At 1:30pm, we finally made it to the end of the road and the Pololu Valley Overlook. The view of the sea cliffs from here were quite impressive and easily better than the Waipi’o Valley Overlook. But there were no waterfalls to be seen here.
I took a few minutes to hike down part of the trail to get better looks at the sea cliffs beyond the valley. Afterwards, I returned to the car with Julie. But as we headed back to the car, I noticed some strange whitewater streaks that all of the sudden disappeared. I thought it was strange for boats to pulling disappearing acts like this, but then it hit me.
“Honey, I think those streaks are caused by whales down there,” I said.
Sure enough, there were folks with spotting scopes who looked back towards the water down below and confirmed the whale sighting.
Having had our fill of the Pololu Valley, we started heading back. But first, we made a stop at the Waikama Stream. I had read somewhere that there was supposed to be a waterfall here. So I thought I might take a look.
We stopped at the stream and we didn’t see any of the everpresent “No Trespassing” signs. However, a worn-looking wired fence that was torn down did place some doubt in my mind that this might not be a place for the public.
As I continued scrambling further into the dense overgrowth filled with mosquitoes, I got to a point where further progress involved straight walking into the boulder-riddled stream. I decided to just turn back at this point and forget the waterfall, which I was sure was still further upstream.
So back in the car we went and we returned to Waimea at around 3pm. But by then, none of the lunch spots we wanted to try out were open. So we just continued driving back towards Hilo with another stop at Akaka Falls.
At 4pm, we picked up some smoothies at the Woodshop Gallery Cafe. After having it the second time around, we realized that it really didn’t compare to the quality of the expensive What’s Shakin’ place near Onomea Bay.
At 4:45pm, we were back at the car park for Akaka Falls. There were certainly many more cars here than we remembered just two days ago. But at least it was overcast with some drizzle and the lighting was ideal for waterfall photography. Julie opted to stay in the car while I hastily made my way to the falls.
Once at the falls, it was as I expected. It was still flowing impressively and there were no shadows from the sun. There were still lots of people enjoying the falls and many of them were gathered around some non-local-looking guy selling shells. I didn’t agree with what he was doing (as he probably illegally took them), but I just took my photos and left.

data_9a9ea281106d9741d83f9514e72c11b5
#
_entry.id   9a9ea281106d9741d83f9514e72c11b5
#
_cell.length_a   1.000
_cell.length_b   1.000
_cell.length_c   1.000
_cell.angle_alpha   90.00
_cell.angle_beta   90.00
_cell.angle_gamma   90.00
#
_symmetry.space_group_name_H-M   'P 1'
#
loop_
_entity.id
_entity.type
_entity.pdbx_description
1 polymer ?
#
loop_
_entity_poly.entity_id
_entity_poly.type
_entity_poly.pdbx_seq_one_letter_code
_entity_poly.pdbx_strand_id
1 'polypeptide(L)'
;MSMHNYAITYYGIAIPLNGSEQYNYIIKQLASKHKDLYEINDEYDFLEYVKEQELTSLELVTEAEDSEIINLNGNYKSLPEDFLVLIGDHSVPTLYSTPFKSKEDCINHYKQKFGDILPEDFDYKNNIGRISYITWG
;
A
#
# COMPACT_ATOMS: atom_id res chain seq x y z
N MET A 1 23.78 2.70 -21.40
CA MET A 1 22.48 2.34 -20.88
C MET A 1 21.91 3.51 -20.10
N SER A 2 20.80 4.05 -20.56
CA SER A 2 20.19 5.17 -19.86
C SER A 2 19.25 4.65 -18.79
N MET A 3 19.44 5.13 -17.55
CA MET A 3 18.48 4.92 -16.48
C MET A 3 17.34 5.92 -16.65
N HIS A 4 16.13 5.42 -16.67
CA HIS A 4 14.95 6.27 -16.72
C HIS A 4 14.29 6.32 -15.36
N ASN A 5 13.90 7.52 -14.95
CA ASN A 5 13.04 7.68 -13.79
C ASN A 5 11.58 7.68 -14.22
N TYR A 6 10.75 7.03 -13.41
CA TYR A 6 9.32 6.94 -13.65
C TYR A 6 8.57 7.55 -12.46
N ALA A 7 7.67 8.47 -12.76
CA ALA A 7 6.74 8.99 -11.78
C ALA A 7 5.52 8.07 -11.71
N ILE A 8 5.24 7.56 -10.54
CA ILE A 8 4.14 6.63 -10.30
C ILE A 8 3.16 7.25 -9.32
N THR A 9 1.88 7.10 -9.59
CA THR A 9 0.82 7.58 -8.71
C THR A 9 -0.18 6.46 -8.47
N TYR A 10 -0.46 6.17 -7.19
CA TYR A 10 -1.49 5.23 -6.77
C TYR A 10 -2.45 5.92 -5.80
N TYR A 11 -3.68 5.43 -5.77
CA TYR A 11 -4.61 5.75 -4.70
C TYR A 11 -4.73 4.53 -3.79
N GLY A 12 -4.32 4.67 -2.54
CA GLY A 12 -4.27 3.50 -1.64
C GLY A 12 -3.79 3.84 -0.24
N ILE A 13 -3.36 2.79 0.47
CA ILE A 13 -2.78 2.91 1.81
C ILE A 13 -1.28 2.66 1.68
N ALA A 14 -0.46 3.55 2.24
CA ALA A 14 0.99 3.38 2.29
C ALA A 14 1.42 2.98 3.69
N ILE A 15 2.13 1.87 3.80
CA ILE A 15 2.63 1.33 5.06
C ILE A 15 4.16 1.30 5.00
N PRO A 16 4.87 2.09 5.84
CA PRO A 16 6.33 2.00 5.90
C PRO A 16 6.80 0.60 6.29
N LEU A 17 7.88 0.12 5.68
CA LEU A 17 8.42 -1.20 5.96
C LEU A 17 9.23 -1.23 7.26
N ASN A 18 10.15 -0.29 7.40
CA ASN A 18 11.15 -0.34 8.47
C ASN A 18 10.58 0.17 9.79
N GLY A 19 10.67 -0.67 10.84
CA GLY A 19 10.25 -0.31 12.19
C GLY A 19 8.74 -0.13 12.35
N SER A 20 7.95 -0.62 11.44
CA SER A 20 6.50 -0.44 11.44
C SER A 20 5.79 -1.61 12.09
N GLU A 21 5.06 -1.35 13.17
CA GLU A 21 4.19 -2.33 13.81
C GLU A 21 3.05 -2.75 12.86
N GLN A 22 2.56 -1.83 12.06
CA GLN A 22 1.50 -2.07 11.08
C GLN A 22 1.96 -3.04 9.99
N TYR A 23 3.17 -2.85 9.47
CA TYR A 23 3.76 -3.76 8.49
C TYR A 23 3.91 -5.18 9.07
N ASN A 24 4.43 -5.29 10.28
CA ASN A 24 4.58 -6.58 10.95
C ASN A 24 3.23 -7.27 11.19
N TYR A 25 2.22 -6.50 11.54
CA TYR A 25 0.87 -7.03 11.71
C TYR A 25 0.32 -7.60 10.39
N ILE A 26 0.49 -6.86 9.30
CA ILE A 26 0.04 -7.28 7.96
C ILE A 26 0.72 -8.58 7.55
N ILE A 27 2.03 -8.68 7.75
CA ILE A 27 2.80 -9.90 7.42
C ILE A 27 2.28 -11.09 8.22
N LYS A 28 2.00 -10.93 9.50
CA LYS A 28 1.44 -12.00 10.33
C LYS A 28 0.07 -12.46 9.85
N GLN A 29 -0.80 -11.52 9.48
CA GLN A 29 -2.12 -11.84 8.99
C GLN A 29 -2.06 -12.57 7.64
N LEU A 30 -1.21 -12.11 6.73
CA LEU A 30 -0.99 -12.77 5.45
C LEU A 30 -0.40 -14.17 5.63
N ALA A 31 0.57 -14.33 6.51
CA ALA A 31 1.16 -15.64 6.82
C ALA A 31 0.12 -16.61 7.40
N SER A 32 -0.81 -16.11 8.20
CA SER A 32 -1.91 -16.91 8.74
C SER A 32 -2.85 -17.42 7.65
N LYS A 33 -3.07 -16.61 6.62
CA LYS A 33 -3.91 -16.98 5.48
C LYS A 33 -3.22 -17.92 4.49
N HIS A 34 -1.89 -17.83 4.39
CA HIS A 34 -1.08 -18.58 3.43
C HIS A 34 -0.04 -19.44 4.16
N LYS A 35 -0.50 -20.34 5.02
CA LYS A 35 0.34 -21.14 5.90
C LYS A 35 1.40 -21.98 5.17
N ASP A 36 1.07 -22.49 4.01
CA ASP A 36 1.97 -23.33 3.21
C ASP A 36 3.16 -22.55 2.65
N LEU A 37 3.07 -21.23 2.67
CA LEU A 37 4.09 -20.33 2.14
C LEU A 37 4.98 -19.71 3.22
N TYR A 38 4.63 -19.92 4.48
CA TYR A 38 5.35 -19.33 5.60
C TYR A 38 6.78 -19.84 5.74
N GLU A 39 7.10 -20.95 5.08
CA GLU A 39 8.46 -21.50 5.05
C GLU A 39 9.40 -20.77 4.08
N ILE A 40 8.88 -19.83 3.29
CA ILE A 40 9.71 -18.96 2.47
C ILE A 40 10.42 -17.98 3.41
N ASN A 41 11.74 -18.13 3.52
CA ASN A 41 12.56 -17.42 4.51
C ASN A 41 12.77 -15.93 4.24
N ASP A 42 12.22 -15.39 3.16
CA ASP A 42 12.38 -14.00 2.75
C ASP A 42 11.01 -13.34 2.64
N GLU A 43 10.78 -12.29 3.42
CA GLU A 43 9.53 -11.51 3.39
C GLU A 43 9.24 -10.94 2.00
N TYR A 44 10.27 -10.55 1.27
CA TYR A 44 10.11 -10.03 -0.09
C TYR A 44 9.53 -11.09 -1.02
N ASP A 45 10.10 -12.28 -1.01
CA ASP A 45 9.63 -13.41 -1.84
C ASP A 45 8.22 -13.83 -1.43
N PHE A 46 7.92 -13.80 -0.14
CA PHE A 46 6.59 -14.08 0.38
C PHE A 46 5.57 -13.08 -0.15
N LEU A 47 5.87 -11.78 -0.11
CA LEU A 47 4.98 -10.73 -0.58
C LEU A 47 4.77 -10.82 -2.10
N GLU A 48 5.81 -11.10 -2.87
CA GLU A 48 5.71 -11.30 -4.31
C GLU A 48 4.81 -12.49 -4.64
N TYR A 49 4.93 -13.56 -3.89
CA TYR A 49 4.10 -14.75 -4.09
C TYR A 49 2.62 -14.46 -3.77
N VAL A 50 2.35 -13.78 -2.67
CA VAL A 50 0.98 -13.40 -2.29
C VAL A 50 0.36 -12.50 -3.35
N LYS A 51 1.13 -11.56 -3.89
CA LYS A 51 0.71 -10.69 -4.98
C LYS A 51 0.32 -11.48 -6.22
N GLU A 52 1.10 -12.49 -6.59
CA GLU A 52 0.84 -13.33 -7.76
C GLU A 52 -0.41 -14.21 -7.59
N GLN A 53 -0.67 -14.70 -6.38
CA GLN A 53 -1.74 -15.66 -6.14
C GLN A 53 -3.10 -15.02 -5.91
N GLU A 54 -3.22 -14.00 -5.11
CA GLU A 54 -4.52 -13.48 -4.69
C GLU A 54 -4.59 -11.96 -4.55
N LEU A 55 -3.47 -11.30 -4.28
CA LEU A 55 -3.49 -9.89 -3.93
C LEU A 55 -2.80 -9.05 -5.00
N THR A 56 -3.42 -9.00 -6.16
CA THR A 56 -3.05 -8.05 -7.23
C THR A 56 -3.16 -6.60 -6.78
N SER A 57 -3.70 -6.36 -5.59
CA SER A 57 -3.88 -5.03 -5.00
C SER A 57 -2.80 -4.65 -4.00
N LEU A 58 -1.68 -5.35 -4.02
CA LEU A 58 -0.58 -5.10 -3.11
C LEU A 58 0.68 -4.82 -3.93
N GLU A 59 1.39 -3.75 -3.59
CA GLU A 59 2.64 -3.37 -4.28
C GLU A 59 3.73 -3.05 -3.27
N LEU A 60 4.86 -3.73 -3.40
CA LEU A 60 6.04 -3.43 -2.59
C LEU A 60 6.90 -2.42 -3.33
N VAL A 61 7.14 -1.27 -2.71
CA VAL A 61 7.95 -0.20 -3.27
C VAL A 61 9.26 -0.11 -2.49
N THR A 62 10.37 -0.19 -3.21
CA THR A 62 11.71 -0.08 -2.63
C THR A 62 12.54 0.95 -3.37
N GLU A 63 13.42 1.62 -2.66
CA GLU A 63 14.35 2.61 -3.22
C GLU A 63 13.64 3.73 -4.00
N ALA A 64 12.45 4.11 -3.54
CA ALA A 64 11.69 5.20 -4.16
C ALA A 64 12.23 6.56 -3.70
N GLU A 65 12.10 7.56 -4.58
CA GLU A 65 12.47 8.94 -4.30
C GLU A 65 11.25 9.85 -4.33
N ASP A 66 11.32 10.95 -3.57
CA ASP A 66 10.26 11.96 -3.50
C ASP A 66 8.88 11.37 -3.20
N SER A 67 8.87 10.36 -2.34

Julie and I got back to Hilo at 5:30pm. It allowed us some time to get cleaned up so we could eat at Pescatore in downtown Hilo for our last night out on the Big Island. Julie also took the opportunity to try to check in to both Aloha and United since she was worried about United overselling our flight back to LA from Honolulu. We would also have to fly from Hilo to Honolulu with Aloha since we couldn’t find a direct flight from Hilo to Los Angeles.
When her check-in was unsuccessful (because we had to transfer in Honolulu), she was determined for us to show up at the Hilo Airport first thing tomorrow morning even though our boarding passes said our flight was supposed to be 10:50am.
A little before 6:30am, we dined at the Pescatore Restaurant. We enjoyed the Italian food with a Hawaiian twist as I had Seared Ahi Tuna on my pasta along with some Ahi Tuna for appetizer. The waiter and waitress got us some unique concoction that we could dip the bread into. We certainly loved that and didn’t really dip into the marinara sauce all that much. This inspired Julie to ask what their concoction was made of so we could try it at home.
Eventually, we got back to Uncle Billy’s at 8pm. Once again, parking was hard to find and we had to park curbside in front of the Hilo Hawaiian Resort, which was a little farther than where we had been parking the prior three nights.
All in all, it was a mixed bag of waterfalling. It was too bad we had to get back to reality starting tomorrow when we would be spending most of the day at the airports before finally getting home at least around 9:30pm (especially with the daylight savings starting early this year).